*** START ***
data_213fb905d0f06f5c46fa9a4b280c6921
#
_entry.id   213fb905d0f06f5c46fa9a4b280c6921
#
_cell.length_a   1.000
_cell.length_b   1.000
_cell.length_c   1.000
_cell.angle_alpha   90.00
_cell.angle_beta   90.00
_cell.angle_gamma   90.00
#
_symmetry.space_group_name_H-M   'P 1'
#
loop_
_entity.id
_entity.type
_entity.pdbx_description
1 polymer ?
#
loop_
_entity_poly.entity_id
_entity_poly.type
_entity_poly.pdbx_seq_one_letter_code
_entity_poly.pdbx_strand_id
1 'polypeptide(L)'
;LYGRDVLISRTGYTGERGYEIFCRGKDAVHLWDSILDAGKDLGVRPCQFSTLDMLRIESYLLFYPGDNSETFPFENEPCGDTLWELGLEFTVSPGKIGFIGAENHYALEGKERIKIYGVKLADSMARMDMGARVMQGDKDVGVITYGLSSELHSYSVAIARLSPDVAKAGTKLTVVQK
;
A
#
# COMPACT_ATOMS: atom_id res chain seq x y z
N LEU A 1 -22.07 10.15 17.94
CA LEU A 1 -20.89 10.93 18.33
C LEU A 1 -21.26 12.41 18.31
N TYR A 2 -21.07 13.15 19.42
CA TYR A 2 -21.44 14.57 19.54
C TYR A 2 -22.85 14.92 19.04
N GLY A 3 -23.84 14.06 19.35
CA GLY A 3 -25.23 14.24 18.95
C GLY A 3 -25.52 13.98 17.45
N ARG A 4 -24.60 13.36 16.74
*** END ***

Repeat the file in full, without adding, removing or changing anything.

data_213fb905d0f06f5c46fa9a4b280c6921
#
_entry.id   213fb905d0f06f5c46fa9a4b280c6921
#
_cell.length_a   1.000
_cell.length_b   1.000
_cell.length_c   1.000
_cell.angle_alpha   90.00
_cell.angle_beta   90.00
_cell.angle_gamma   90.00
#
_symmetry.space_group_name_H-M   'P 1'
#
loop_
_entity.id
_entity.type
_entity.pdbx_description
1 polymer ?
#
loop_
_entity_poly.entity_id
_entity_poly.type
_entity_poly.pdbx_seq_one_letter_code
_entity_poly.pdbx_strand_id
1 'polypeptide(L)'
;LYGRDVLISRTGYTGERGYEIFCRGKDAVHLWDSILDAGKDLGVRPCQFSTLDMLRIESYLLFYPGDNSETFPFENEPCGDTLWELGLEFTVSPGKIGFIGAENHYALEGKERIKIYGVKLADSMARMDMGARVMQGDKDVGVITYGLSSELHSYSVAIARLSPDVAKAGTKLTVVQK
;
A
#
# COMPACT_ATOMS: atom_id res chain seq x y z
N LEU A 1 -22.07 10.15 17.94
CA LEU A 1 -20.89 10.93 18.33
C LEU A 1 -21.26 12.41 18.31
N TYR A 2 -21.07 13.15 19.42
CA TYR A 2 -21.44 14.57 19.54
C TYR A 2 -22.85 14.92 19.04
N GLY A 3 -23.84 14.06 19.35
CA GLY A 3 -25.23 14.24 18.95
C GLY A 3 -25.52 13.98 17.45
N ARG A 4 -24.60 13.36 16.74